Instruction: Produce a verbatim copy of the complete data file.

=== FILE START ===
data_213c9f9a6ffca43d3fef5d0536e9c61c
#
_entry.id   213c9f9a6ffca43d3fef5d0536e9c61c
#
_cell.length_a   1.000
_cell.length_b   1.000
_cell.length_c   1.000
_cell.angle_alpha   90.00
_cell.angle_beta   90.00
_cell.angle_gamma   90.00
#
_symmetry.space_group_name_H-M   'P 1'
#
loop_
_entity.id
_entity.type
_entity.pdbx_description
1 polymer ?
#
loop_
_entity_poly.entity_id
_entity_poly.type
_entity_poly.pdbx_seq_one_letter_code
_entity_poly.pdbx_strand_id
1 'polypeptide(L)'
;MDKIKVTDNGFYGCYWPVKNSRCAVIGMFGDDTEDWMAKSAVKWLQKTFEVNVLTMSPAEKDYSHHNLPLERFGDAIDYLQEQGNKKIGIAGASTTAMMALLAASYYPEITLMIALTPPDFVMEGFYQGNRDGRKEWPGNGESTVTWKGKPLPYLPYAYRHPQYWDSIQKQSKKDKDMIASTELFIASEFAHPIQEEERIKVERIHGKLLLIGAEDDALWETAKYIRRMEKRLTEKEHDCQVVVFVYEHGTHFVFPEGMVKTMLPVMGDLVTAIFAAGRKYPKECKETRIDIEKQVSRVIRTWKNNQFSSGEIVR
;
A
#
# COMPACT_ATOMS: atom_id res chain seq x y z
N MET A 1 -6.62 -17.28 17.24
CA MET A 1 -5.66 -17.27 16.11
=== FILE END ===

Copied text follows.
data_213c9f9a6ffca43d3fef5d0536e9c61c
#
_entry.id   213c9f9a6ffca43d3fef5d0536e9c61c
#
_cell.length_a   1.000
_cell.length_b   1.000
_cell.length_c   1.000
_cell.angle_alpha   90.00
_cell.angle_beta   90.00
_cell.angle_gamma   90.00
#
_symmetry.space_group_name_H-M   'P 1'
#
loop_
_entity.id
_entity.type
_entity.pdbx_description
1 polymer ?
#
loop_
_entity_poly.entity_id
_entity_poly.type
_entity_poly.pdbx_seq_one_letter_code
_entity_poly.pdbx_strand_id
1 'polypeptide(L)'
;MDKIKVTDNGFYGCYWPVKNSRCAVIGMFGDDTEDWMAKSAVKWLQKTFEVNVLTMSPAEKDYSHHNLPLERFGDAIDYLQEQGNKKIGIAGASTTAMMALLAASYYPEITLMIALTPPDFVMEGFYQGNRDGRKEWPGNGESTVTWKGKPLPYLPYAYRHPQYWDSIQKQSKKDKDMIASTELFIASEFAHPIQEEERIKVERIHGKLLLIGAEDDALWETAKYIRRMEKRLTEKEHDCQVVVFVYEHGTHFVFPEGMVKTMLPVMGDLVTAIFAAGRKYPKECKETRIDIEKQVSRVIRTWKNNQFSSGEIVR
;
A
#
# COMPACT_ATOMS: atom_id res chain seq x y z
N MET A 1 -6.62 -17.28 17.24
CA MET A 1 -5.66 -17.27 16.11